The organisation, which is active in the municipalities of Badalona and Santa Coloma de Gramenet, works at a community level to prevent and support drug users.
In the 80s’ there was a boom in the use of drugs in the streets of marginalised areas that gave rise to unrest and concern among neighbours, as well as in the administration.
It was in this context that the “Autobús de la Metadona” (the Methadone Bus) started driving around the neighbourhoods of some municipalities, stopping for twenty minutes to offer support to drug users. This service was the seed of what later became the Group of Users and Professionals of the Methadone Bus (AUPA’M), which was created some years later, in 1996.
Carme Romera Sánchez, a social educator and teacher, tells us how, unfortunately, when it comes to drug dependency, this doesn’t hit the headlines or generate a social interest. She wonders if this is because of lack of knowledge, lack of empathy or a mix of both.
How important is the social dimension behind drug dependency?
It means a world. I would say it is almost all about the social dimension. Historically, drug use has been shrouded in prohibition. For people living on the fringes of legality, this carries terrible consequences at many levels. It’s a failure for those wanting to wage a war on drugs, and has a huge impact on health and the social status of drug users. They live in almost total isolation and exclusion and I believe receiving support is essential and that more organisations from the third sector should provide this support.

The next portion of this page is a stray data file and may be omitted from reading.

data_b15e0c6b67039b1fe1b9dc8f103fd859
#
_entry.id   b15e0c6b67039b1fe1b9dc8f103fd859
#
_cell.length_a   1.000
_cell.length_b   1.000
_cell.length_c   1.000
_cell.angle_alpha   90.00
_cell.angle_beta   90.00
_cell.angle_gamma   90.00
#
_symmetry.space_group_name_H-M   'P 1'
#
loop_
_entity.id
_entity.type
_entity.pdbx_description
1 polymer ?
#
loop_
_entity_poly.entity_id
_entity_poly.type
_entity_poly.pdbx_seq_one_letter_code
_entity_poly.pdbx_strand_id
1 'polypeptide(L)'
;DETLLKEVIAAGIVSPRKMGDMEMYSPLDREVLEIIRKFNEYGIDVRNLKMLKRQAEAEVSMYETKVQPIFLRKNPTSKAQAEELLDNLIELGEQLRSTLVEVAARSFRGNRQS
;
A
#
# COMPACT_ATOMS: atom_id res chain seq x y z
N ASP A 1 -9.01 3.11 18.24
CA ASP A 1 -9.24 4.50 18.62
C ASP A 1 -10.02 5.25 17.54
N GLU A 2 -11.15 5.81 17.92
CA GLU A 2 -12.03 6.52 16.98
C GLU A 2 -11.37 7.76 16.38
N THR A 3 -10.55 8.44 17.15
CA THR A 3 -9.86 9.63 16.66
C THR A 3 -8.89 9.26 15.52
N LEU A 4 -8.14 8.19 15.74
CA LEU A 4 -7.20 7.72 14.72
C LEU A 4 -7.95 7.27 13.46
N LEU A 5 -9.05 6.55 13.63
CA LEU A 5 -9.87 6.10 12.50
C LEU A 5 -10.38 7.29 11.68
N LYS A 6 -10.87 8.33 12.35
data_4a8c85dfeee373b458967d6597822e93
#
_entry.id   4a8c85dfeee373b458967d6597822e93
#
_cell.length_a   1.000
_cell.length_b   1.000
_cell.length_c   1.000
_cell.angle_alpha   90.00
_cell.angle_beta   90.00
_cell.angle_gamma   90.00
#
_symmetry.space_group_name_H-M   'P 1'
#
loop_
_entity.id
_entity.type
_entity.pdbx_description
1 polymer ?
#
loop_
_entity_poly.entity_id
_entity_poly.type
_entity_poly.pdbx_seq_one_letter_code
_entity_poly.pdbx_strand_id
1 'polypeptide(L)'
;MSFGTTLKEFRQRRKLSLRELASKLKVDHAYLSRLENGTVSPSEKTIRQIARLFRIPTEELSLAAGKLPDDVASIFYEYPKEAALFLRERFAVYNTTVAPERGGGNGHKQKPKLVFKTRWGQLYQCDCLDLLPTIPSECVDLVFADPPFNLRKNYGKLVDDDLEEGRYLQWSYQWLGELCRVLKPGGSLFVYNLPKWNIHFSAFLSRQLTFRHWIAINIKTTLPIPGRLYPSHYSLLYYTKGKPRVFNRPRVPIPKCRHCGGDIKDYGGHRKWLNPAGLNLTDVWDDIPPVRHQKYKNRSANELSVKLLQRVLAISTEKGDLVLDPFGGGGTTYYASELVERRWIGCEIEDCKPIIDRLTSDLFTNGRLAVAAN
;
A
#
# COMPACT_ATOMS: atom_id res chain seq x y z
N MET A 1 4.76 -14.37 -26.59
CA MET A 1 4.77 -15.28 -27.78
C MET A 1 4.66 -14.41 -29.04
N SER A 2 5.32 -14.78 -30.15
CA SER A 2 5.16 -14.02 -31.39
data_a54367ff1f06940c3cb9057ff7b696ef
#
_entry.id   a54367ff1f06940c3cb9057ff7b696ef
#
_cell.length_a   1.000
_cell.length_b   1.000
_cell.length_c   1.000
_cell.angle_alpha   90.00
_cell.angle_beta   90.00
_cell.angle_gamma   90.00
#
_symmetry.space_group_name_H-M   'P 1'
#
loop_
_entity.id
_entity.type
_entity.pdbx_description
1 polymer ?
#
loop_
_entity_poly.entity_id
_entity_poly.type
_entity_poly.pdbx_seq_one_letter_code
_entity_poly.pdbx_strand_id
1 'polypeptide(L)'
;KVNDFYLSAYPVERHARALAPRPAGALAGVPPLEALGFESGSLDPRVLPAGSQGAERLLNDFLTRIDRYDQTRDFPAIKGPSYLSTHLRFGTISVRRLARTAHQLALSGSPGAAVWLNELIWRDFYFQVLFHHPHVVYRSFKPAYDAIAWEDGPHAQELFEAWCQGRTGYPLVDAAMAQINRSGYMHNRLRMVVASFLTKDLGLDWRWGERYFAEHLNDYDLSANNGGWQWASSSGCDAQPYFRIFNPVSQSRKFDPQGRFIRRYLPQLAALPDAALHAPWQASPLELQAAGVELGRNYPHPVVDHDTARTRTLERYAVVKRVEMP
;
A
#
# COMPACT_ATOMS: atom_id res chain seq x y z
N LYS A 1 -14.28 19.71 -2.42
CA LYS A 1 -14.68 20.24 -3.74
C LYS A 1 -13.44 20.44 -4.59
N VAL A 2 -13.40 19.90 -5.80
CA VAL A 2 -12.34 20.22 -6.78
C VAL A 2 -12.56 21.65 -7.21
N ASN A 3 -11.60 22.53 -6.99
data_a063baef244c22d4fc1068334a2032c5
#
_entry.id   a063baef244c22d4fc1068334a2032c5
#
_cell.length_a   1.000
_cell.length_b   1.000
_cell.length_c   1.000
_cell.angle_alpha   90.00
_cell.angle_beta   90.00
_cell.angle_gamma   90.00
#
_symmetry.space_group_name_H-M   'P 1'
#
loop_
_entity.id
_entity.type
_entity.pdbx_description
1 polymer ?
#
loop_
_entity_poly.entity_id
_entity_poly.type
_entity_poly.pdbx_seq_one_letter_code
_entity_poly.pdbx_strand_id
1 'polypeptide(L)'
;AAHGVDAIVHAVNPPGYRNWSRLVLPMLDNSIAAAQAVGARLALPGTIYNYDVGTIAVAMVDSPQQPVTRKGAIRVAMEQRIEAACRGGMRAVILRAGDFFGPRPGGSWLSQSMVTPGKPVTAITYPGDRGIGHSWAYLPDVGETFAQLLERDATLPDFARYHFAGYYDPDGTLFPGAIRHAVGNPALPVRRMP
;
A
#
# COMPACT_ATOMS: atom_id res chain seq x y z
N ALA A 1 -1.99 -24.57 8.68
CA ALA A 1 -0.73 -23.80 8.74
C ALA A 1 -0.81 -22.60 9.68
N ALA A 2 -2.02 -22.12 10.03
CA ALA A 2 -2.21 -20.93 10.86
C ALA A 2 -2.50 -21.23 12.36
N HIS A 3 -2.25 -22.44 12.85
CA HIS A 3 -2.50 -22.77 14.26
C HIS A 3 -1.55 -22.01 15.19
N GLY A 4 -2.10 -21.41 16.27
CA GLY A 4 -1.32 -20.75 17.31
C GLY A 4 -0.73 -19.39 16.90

What kind of prevention work do you do?
At present we have established four areas of prevention: general, for the population at large; selective, for people who use drugs in a non-problematic way; targeted, for people who are experiencing first situations of risk and dependency; and specific, for people living with addiction and who are in a situation of social exclusion.
But it makes no sense to do all this work unless we are able to foresee how people end up in these stages and if we only deal with them once there is a problem, because this is what gets funds for support services.
Maybe it should stop being taboo...
Indeed, society should talk about this more openly. Otherwise, what happens is that someone with an addiction comes to you; you refer them to a psychiatrist thinking the problem stems from drugs. The real problem isn’t drugs, but what happens during the 10 years before the problem hits.
As always, we are always running behind. If we take a look at adolescents today, what we see is that addictions come from screens, social media, food, energy drinks…
What can we do with these new forms of addiction?
What we shouldn’t do is to use one-off actions. This must be dealt with in a crosscutting way and also in the family and at a community level; more importantly, this needs to be talked about. Nobody wants to admit they’re a junkie or that they are trapped in an addiction, because of the stigma it carries.
This is why we need to learn from what we’ve lived and work with acceptance and naturally, without judging, to try and avoid a person who is in a situation where they’re losing control to become isolated.
Lastly, what can be done to improve?
We need resources, professionals, political will, work plans… Today we are rushing to put out fires, with one-off actions, and it’s simply not acceptable.
Politicians need to take a brave step and speak up about the need for support, rather than punishment. We need more teams out in the streets. We ultimately need to continue fighting so that drug dependency is dealt with from a social perspective.